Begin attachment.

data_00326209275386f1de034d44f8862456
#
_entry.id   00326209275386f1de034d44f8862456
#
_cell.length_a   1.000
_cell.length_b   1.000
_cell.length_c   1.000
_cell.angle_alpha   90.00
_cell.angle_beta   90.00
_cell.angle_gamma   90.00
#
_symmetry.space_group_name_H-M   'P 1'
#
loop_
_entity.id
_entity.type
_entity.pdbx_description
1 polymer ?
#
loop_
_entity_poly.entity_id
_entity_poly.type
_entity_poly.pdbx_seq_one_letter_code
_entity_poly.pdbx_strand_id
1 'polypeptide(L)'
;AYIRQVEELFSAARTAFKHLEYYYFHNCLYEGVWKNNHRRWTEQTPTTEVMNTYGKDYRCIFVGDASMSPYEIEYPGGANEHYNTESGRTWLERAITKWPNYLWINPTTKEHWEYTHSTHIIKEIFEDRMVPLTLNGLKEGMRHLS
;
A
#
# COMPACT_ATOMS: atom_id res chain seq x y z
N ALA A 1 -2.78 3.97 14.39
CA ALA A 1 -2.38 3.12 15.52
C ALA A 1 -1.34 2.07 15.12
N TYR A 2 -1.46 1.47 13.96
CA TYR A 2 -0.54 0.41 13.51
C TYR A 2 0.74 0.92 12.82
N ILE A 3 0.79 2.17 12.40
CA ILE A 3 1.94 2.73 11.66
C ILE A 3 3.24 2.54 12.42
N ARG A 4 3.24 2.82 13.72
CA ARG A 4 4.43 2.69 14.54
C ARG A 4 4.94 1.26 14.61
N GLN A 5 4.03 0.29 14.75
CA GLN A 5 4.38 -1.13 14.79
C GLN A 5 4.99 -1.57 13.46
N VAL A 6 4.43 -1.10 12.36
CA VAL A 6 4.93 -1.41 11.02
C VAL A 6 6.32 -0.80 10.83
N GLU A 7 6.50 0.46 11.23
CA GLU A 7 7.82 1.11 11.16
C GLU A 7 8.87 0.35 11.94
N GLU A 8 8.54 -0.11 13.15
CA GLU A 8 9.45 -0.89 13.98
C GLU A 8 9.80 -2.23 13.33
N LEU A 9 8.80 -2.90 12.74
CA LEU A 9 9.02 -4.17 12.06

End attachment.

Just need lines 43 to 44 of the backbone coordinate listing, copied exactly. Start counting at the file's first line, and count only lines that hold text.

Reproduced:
N GLN A 5 4.03 0.29 14.75
CA GLN A 5 4.38 -1.13 14.79